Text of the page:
NWU, Potchefstroom Campus, News: Puk grows impressive plant specie

Puk grows impressive plant specie

The Victoria water lily (Victoria cruziana), which is indigenous to tropical South America, is an impressive plant, and several attempts have been made in South Africa during the past 50 years to grow it successfully. North-West University, Potchefstroom Campus’ Botanical Garden currently is home to this remarkable plant, which flourishes as if it is growing in its original habitat.

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Martin Smit, curator of the North-West University Puk Campus’ Botanical Garden, with the impressive plant specie they are presently growing.

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  According to Martin Smit, curator of the Botanical Garden in Potchefstroom, the plant is annual, which means that it has to be grown anew from seeds each year. “It grows from a seed of the size of a pea, to a plant which can form leaves much larger than a metre in diameter. All this in one season!” Most people recognise this water lily from photos of toddlers sitting on these leaves, which is by the way possible. “This exceptional plant usually attracts huge crowds at all international gardens, but is almost unknown in South Africa.”
  He says that although the plant is already huge, especially compared to ordinary water lilies, it should become much larger during late summer. Experts at the Botanical Garden expect the plant to also start blooming soon and hope to pollinate the flowers then. Seeds will be harvested and preserved during the winter for the next growing season. “Hopefully this exceptional plant can also be exhibited in more gardens in South Africa in the future and in this way also assist in whetting people’s interest in the plant world.”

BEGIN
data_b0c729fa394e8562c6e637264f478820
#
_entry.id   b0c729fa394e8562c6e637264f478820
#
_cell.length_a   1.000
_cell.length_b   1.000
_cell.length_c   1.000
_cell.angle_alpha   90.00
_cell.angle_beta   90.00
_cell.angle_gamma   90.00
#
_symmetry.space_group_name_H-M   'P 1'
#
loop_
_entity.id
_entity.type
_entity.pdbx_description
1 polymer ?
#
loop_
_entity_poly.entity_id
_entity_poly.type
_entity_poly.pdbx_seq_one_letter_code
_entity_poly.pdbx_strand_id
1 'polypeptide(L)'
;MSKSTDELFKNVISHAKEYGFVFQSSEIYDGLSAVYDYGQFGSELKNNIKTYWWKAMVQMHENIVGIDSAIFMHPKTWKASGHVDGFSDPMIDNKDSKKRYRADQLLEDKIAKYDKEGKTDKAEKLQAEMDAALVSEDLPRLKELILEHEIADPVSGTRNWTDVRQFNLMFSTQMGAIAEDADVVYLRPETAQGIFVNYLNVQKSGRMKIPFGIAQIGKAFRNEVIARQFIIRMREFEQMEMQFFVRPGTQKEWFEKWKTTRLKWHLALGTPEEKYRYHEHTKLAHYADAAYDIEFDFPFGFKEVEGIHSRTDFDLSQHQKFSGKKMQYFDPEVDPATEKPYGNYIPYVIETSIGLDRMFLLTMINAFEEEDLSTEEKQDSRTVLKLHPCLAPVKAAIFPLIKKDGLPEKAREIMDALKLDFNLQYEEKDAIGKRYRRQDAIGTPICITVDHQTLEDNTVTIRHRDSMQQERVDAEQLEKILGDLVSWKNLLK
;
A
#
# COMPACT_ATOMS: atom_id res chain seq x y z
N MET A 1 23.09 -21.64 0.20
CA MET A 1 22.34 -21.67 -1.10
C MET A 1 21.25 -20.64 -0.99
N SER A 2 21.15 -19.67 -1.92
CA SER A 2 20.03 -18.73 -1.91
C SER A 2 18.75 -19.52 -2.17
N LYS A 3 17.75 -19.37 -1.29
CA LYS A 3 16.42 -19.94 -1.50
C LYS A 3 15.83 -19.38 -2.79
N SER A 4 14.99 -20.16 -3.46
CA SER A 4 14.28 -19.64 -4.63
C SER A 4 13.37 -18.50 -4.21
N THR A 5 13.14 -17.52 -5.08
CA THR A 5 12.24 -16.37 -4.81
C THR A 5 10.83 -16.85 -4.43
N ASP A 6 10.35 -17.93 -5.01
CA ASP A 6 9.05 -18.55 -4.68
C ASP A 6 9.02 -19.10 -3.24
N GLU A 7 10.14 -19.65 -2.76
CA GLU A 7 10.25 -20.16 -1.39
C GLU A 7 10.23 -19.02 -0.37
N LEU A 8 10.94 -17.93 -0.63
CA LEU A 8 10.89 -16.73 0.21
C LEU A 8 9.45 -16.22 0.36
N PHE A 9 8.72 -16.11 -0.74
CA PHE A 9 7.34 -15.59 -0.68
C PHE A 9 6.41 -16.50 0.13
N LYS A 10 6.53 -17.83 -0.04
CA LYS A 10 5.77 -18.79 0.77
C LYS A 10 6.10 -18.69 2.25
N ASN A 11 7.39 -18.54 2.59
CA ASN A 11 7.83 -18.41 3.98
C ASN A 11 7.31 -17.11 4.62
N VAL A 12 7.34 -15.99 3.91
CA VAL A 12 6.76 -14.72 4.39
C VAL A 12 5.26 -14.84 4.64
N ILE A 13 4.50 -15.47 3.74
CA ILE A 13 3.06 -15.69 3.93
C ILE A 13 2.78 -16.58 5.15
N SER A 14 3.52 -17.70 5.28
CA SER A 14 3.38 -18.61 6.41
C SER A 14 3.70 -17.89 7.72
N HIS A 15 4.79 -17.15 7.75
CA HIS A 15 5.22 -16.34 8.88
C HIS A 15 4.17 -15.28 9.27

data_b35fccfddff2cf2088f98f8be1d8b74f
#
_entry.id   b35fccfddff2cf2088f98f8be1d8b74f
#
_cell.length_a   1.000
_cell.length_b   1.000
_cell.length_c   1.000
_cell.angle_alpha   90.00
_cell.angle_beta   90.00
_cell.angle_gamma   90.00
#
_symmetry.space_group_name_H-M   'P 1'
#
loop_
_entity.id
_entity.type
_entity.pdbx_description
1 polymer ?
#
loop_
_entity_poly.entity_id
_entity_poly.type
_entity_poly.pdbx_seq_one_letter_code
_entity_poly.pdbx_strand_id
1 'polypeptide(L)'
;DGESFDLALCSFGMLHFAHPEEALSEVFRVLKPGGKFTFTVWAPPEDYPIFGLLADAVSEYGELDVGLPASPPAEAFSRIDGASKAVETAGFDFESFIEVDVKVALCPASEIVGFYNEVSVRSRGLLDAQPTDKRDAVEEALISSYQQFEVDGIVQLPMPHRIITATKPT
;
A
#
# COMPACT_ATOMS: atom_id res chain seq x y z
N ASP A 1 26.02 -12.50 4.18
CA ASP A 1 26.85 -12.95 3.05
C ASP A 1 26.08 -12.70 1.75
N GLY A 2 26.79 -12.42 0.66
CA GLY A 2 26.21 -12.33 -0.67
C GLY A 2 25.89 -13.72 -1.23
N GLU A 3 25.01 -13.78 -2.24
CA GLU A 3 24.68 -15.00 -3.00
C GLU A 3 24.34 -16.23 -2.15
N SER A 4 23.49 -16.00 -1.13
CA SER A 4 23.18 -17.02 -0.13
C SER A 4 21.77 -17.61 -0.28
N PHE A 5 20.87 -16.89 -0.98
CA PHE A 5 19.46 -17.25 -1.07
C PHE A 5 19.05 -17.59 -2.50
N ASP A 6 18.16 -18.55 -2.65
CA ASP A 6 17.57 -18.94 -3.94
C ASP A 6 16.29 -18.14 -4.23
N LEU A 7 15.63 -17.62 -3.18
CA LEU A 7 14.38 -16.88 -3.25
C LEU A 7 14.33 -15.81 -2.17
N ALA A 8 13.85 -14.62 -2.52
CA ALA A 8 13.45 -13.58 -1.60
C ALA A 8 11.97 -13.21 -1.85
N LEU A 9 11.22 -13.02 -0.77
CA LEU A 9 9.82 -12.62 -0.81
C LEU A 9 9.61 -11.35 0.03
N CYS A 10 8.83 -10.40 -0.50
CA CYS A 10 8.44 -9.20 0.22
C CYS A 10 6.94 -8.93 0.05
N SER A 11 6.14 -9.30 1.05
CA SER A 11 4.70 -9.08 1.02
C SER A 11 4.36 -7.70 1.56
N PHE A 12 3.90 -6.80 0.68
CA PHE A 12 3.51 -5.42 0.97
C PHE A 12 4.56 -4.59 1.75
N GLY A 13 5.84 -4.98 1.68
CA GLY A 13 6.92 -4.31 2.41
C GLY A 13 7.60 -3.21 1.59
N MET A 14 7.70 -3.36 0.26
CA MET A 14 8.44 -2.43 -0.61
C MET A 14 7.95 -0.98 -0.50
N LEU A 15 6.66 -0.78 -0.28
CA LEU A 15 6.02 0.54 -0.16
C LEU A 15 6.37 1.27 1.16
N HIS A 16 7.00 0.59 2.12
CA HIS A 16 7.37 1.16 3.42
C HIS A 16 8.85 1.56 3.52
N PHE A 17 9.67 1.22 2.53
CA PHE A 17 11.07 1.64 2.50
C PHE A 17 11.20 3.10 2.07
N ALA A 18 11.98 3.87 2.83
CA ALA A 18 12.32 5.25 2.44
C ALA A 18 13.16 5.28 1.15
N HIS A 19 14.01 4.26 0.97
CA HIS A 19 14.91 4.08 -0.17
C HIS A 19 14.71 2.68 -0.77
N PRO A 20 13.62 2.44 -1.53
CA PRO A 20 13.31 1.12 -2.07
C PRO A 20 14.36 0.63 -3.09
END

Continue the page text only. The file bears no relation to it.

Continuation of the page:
The plant that can currently be seen at the NWU Puk Campus’ Botanical Garden is from Victoria seeds obtained from the University of Helsinki. According to Smit, the Victoria plants have formed part of this mentioned University’s collection since the early 1800s. The Puk Botanical Garden and the Manie van der Schijff Botanical Garden initially received and germinated these seeds. Unfortunately the first plant at the Garden in Potchefstroom was gobbled up by fishes in the tropical dam. The University of Pretoria obligingly donated their seedling to the NWU Puk Botanical Garden in October last year, since they did not have the suitable facilities to grow the water lily to maturity.
  The plant will most certainly arouse excitement under the green fingers in Potchefstroom. The NWU Puk Botanical Garden is open to members of the public from Mondays to Fridays, 08:00 to 16:30 and the good news is that the tropical glass house where the lily grows can also be viewed on special request.

 Published by Kiewiet Scheppel on 18 February 2011.